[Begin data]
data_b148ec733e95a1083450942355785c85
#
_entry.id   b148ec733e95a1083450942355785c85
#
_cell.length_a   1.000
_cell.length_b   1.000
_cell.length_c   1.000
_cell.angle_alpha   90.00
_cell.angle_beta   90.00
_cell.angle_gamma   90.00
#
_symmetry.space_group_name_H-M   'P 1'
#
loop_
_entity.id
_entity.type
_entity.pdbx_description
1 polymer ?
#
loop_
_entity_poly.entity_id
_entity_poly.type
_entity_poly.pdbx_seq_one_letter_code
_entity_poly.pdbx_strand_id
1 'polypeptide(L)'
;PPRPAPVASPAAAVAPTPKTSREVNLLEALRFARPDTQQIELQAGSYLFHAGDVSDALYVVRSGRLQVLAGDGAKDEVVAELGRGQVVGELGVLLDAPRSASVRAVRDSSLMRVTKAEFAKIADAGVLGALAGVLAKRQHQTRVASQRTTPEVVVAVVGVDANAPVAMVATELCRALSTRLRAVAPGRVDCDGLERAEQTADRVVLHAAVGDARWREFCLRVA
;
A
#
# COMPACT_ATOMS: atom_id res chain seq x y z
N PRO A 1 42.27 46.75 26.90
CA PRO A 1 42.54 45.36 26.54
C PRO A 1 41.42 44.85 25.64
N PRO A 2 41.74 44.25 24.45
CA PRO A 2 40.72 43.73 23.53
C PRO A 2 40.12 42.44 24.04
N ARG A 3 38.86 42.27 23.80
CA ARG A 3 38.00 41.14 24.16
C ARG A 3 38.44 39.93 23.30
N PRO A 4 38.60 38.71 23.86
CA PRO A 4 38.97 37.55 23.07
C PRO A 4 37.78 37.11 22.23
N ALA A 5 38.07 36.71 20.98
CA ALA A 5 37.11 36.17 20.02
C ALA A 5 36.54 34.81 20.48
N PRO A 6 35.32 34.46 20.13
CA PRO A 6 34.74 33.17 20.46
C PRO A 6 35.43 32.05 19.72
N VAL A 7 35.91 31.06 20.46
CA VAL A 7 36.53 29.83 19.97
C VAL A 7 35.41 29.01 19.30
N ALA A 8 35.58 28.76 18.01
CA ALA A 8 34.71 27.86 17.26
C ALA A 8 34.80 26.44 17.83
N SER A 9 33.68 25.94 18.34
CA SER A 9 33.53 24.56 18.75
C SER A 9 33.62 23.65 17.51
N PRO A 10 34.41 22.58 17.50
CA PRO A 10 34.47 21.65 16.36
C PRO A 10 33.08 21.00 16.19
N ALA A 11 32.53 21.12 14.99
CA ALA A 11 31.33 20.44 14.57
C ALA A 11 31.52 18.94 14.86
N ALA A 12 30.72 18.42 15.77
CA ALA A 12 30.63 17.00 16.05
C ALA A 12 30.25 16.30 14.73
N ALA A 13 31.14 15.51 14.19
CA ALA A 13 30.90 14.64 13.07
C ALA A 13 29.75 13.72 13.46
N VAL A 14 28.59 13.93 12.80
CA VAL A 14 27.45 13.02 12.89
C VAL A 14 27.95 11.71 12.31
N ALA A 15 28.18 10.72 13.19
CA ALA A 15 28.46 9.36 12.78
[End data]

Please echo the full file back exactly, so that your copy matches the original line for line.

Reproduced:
data_b148ec733e95a1083450942355785c85
#
_entry.id   b148ec733e95a1083450942355785c85
#
_cell.length_a   1.000
_cell.length_b   1.000
_cell.length_c   1.000
_cell.angle_alpha   90.00
_cell.angle_beta   90.00
_cell.angle_gamma   90.00
#
_symmetry.space_group_name_H-M   'P 1'
#
loop_
_entity.id
_entity.type
_entity.pdbx_description
1 polymer ?
#
loop_
_entity_poly.entity_id
_entity_poly.type
_entity_poly.pdbx_seq_one_letter_code
_entity_poly.pdbx_strand_id
1 'polypeptide(L)'
;PPRPAPVASPAAAVAPTPKTSREVNLLEALRFARPDTQQIELQAGSYLFHAGDVSDALYVVRSGRLQVLAGDGAKDEVVAELGRGQVVGELGVLLDAPRSASVRAVRDSSLMRVTKAEFAKIADAGVLGALAGVLAKRQHQTRVASQRTTPEVVVAVVGVDANAPVAMVATELCRALSTRLRAVAPGRVDCDGLERAEQTADRVVLHAAVGDARWREFCLRVA
;
A
#
# COMPACT_ATOMS: atom_id res chain seq x y z
N PRO A 1 42.27 46.75 26.90
CA PRO A 1 42.54 45.36 26.54
C PRO A 1 41.42 44.85 25.64
N PRO A 2 41.74 44.25 24.45
CA PRO A 2 40.72 43.73 23.53
C PRO A 2 40.12 42.44 24.04
N ARG A 3 38.86 42.27 23.80
CA ARG A 3 38.00 41.14 24.16
C ARG A 3 38.44 39.93 23.30
N PRO A 4 38.60 38.71 23.86
CA PRO A 4 38.97 37.55 23.07
C PRO A 4 37.78 37.11 22.23
N ALA A 5 38.07 36.71 20.98
CA ALA A 5 37.11 36.17 20.02
C ALA A 5 36.54 34.81 20.48
N PRO A 6 35.32 34.46 20.13
CA PRO A 6 34.74 33.17 20.46
C PRO A 6 35.43 32.05 19.72
N VAL A 7 35.91 31.06 20.46
CA VAL A 7 36.53 29.83 19.97
C VAL A 7 35.41 29.01 19.30
N ALA A 8 35.58 28.76 18.01
CA ALA A 8 34.71 27.86 17.26
C ALA A 8 34.80 26.44 17.83
N SER A 9 33.68 25.94 18.34
CA SER A 9 33.53 24.56 18.75
C SER A 9 33.62 23.65 17.51
N PRO A 10 34.41 22.58 17.50
CA PRO A 10 34.47 21.65 16.36
C PRO A 10 33.08 21.00 16.19
N ALA A 11 32.53 21.12 14.99
CA ALA A 11 31.33 20.44 14.57
C ALA A 11 31.52 18.94 14.86
N ALA A 12 30.72 18.42 15.77
CA ALA A 12 30.63 17.00 16.05
C ALA A 12 30.25 16.30 14.73
N ALA A 13 31.14 15.51 14.19
CA ALA A 13 30.90 14.64 13.07
C ALA A 13 29.75 13.72 13.46
N VAL A 14 28.59 13.93 12.80
CA VAL A 14 27.45 13.02 12.89
C VAL A 14 27.95 11.71 12.31
N ALA A 15 28.18 10.72 13.19
CA ALA A 15 28.46 9.36 12.78